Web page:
35

No such possibility is provided for with regard to the ‘prohibited’ requirements listed in Article 14 of Directive 2006/123.

36

That conclusion is not called in question by Article 3(3) of that directive, under which Member States are to apply its provisions ‘in compliance with the rules of the Treaty on the right of establishment and the free movement of services’.

37

In this respect, it should be noted, as observed by the Republic of Poland, that an interpretation of Article 3(3) of Directive 2006/123 to the effect that Member States may justify, on the basis of primary law, a requirement prohibited by Article 14 of that directive would deprive that provision of any practical effect by ultimately undermining the ad hoc harmonisation intended by that directive.

38

That interpretation would be contrary to the conclusion drawn by the EU legislature in recital 6 in the preamble to Directive 2006/123, to the effect that barriers to freedom of establishment may not be removed solely by relying on direct application of Article 49 TFEU, owing, inter alia, to the extreme complexity of addressing barriers to that freedom on a case-by-case basis. To concede that the‘prohibited’ requirements under Article 14 of that directive may nevertheless be justified on the basis of primary law would in fact be tantamount to reintroducing such case-by-case examination, under the FEU Treaty, for all restrictions on freedom of establishment.

39

Moreover, it should be noted that Article 3(3) of Directive 2006/123 does not prevent Article 14 of that directive from being interpreted as meaning that there can be no justification for the prohibited requirements listed in Article 14. That prohibition, with no possibility of justification, seeks to ensure the systematic and swift removal of certain restrictions on freedom of establishment, regarded by the EU legislature and the case-law of the Court as adversely affecting the proper functioning of the internal market. That aim is consistent with the FEU Treaty.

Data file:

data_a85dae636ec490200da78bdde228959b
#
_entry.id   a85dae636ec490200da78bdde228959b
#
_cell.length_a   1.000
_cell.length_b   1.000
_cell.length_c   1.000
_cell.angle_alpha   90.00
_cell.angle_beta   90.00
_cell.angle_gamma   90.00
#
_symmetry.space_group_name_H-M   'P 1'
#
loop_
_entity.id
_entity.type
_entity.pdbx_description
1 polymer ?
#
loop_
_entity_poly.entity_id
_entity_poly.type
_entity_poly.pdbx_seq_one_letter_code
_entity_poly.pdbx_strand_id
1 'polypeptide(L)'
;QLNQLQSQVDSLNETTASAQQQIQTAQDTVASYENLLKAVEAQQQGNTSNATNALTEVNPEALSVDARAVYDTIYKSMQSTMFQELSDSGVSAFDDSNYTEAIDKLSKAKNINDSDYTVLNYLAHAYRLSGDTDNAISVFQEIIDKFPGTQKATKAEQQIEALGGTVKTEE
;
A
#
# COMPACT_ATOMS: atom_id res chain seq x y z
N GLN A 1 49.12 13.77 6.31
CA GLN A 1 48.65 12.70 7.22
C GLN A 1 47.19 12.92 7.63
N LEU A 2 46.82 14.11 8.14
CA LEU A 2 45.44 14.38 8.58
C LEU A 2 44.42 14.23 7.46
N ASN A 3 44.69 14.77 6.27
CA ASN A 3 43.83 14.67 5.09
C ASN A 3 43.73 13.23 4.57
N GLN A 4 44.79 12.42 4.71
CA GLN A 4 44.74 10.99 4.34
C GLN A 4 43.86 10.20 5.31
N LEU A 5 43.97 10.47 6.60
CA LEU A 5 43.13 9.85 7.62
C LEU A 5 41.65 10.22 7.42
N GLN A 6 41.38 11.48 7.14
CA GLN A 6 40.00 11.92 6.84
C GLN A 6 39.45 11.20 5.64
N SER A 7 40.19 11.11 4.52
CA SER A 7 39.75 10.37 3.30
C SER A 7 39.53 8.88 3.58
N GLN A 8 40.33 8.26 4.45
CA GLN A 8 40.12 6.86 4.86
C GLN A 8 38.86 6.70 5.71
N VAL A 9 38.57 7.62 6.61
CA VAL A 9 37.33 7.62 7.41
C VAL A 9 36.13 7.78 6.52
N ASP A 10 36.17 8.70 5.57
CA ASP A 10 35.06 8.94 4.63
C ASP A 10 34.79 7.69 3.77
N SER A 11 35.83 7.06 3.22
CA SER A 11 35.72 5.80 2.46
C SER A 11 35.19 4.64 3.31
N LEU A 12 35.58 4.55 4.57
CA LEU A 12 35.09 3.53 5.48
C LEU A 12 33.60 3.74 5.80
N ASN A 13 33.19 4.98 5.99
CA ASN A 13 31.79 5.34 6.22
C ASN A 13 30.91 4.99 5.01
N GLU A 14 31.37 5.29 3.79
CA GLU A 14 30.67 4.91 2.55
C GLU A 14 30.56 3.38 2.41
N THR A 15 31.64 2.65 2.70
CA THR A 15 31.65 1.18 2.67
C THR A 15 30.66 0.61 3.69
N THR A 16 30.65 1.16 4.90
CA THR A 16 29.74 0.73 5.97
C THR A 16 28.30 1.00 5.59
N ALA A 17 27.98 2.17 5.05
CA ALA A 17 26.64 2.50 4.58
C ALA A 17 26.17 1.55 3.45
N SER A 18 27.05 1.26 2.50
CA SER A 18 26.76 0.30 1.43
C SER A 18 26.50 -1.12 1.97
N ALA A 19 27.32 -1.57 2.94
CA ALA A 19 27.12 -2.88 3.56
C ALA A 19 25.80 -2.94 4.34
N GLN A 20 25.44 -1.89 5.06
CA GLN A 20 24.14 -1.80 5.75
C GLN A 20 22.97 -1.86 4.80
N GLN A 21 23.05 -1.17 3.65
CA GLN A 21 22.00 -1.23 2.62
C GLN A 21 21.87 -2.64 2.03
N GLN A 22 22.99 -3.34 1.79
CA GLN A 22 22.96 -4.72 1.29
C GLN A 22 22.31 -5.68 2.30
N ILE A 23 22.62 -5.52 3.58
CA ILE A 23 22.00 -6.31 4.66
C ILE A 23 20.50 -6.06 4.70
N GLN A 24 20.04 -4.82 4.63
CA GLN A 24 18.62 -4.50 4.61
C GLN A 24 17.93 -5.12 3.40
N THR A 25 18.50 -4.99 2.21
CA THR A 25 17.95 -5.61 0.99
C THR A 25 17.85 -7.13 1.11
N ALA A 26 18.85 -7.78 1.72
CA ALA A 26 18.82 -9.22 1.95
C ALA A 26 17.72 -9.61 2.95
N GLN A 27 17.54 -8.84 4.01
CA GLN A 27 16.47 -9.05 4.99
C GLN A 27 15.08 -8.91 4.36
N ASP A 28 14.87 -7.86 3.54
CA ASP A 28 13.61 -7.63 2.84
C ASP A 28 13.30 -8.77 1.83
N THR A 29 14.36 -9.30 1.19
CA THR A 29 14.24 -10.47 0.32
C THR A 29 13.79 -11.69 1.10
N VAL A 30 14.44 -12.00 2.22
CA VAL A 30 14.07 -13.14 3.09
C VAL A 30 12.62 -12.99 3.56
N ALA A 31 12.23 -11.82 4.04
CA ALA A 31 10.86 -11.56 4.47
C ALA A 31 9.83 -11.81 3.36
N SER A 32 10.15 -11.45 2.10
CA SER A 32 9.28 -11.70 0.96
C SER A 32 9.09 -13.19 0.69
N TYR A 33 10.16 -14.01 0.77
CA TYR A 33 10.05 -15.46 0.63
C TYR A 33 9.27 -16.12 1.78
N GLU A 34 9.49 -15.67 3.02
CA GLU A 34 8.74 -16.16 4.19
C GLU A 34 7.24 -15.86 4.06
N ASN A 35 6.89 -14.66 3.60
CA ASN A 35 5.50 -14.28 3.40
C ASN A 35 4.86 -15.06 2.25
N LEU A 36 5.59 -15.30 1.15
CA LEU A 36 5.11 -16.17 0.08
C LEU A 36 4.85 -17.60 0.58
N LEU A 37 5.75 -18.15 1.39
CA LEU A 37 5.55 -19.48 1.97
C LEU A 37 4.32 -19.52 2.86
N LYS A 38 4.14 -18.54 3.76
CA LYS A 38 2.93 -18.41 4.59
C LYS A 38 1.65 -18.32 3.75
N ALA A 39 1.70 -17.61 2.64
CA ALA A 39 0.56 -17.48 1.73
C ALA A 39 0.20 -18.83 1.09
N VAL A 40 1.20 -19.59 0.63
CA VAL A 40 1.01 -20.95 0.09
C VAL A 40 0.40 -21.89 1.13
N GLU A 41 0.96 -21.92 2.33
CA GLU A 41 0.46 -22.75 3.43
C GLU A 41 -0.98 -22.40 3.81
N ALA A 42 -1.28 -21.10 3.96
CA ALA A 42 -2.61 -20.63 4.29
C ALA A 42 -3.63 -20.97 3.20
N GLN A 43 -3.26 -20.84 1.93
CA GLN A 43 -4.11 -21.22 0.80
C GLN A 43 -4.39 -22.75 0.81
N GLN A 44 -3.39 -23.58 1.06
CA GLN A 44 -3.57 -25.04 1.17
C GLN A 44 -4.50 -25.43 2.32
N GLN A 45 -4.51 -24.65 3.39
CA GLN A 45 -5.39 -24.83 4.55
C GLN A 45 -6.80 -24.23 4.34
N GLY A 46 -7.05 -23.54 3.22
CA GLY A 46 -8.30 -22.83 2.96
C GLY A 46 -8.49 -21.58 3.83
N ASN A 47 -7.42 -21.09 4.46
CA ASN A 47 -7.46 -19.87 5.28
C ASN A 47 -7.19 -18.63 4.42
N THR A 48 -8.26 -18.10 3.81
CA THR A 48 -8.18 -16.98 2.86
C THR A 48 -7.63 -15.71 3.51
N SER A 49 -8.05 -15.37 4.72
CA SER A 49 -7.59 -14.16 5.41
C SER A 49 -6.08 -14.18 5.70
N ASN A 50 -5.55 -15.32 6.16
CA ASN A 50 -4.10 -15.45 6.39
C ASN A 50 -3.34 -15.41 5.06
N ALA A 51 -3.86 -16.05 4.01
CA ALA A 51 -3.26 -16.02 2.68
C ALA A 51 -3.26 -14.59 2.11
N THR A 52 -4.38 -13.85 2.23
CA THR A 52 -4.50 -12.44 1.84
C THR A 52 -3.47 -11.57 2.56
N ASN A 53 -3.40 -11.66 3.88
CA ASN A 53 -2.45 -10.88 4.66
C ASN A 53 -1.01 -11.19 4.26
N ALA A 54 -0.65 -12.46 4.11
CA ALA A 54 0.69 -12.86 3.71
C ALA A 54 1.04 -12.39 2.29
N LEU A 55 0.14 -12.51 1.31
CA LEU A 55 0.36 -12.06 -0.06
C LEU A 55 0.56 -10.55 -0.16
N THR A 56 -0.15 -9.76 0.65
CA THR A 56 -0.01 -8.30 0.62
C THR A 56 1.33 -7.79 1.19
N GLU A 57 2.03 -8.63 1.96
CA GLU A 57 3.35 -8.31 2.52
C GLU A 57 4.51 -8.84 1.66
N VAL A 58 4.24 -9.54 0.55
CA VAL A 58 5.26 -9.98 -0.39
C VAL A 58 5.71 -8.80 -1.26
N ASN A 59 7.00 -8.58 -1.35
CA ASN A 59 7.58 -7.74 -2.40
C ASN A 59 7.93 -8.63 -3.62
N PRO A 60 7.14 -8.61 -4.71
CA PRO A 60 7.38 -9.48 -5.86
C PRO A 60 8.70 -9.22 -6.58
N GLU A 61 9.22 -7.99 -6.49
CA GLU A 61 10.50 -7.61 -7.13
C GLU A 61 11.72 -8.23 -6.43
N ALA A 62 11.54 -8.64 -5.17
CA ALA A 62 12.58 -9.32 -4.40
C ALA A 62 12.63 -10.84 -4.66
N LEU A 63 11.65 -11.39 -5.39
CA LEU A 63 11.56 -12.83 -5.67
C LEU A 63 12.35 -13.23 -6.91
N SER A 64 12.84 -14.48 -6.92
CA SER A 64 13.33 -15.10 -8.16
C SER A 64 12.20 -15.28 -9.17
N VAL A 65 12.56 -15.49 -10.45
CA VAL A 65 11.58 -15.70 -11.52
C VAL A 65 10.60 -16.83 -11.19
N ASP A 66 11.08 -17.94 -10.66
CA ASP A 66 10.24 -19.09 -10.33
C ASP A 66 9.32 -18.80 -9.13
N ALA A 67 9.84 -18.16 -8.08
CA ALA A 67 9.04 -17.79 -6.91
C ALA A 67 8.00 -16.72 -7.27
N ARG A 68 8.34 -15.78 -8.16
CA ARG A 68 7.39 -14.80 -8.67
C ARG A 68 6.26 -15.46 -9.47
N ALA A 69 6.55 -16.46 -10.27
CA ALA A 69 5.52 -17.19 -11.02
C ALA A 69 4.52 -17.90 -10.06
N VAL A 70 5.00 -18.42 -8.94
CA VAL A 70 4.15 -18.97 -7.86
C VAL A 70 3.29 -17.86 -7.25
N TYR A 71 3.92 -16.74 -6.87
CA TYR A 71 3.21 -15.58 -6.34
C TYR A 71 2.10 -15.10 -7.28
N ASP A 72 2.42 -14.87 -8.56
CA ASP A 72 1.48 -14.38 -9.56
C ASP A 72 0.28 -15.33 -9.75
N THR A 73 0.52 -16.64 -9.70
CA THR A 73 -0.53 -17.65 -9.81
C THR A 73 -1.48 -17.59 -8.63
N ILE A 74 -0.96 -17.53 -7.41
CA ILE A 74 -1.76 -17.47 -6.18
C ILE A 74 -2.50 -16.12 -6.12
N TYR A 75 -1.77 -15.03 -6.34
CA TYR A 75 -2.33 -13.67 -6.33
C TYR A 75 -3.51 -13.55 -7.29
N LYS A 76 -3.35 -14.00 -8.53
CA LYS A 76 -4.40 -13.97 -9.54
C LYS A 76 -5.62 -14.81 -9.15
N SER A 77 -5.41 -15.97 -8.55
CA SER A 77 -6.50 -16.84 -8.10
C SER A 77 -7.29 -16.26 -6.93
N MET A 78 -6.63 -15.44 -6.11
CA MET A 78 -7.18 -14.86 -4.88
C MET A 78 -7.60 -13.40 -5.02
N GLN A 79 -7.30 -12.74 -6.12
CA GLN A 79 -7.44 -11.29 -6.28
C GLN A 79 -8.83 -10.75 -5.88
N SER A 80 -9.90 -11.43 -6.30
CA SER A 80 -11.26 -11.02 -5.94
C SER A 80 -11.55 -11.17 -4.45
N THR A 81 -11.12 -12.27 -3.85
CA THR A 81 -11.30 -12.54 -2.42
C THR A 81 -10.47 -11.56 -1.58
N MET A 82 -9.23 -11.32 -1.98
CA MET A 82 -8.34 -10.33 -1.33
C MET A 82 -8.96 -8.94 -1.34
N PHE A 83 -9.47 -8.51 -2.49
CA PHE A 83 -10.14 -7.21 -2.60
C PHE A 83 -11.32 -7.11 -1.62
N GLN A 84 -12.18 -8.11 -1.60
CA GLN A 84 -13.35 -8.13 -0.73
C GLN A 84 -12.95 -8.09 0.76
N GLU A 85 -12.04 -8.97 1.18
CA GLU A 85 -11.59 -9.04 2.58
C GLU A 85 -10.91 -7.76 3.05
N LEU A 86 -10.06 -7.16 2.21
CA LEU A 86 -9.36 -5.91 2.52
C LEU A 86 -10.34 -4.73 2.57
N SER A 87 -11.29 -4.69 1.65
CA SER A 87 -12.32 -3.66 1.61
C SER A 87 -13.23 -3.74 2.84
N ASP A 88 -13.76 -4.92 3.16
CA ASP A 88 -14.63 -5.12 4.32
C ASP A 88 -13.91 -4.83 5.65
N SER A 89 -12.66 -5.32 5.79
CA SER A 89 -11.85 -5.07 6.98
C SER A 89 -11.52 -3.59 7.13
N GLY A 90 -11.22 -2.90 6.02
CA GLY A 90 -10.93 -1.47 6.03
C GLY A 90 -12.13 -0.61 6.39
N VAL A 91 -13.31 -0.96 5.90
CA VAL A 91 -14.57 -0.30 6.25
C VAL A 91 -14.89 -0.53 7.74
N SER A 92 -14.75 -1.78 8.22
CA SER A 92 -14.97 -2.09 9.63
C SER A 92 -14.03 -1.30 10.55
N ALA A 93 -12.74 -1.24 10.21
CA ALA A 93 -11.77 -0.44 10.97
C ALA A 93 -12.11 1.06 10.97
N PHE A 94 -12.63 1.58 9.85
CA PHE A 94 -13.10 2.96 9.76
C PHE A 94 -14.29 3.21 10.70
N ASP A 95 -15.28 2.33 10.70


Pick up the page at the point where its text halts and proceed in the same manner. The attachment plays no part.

40

Accordingly, even though Article 52(1) TFEU allows Member States to justify, on any of the grounds listed in that provision, national measures constituting a restriction on the freedom of establishment, that does not prevent the EU legislature, when adopting secondary legislation, such as Directive 2006/213, giving effect to a fundamental freedom enshrined in the FEU Treaty, from restricting certain derogations, especially when, as in the present case, the relevant provision of secondary law merely reiterates settled case-law to the effect that a requirement such as that at issue in the main proceedings is incompatible with the fundamental freedoms on which economic operators can rely (see, to that effect, inter alia, judgment in Commission v France, C‑334/94, EU:C:1996:90, paragraph 19).

41

In those circumstances, the answer to the first question is that Article 14 of Directive 2006/123 must be interpreted as precluding legislation of a Member State under which SOAs must have their registered office in national territory.

Costs

42

Since these proceedings are, for the parties to the main proceedings, a step in the action pending before the national court, the decision on costs is a matter for that court. Costs incurred in submitting observations to the Court, other than the costs of those parties, are not recoverable.

 

On those grounds, the Court (Grand Chamber) hereby rules:

 

1.

The first paragraph of Article 51 TFEU must be interpreted as meaning that the exception to the right of establishment laid down in that provision does not apply to the certification activities carried out by companies classified as certification bodies.

 

2.

Article 14 of Directive 2006/123 of the European Parliament and of the Council of 12 December 2006 on services in the internal market must be interpreted as precluding legislation of a Member State which provides that companies classified as certification bodies must have their registered office in national territory.

 

[Signatures]


( *1 )   Language of the case: Italian.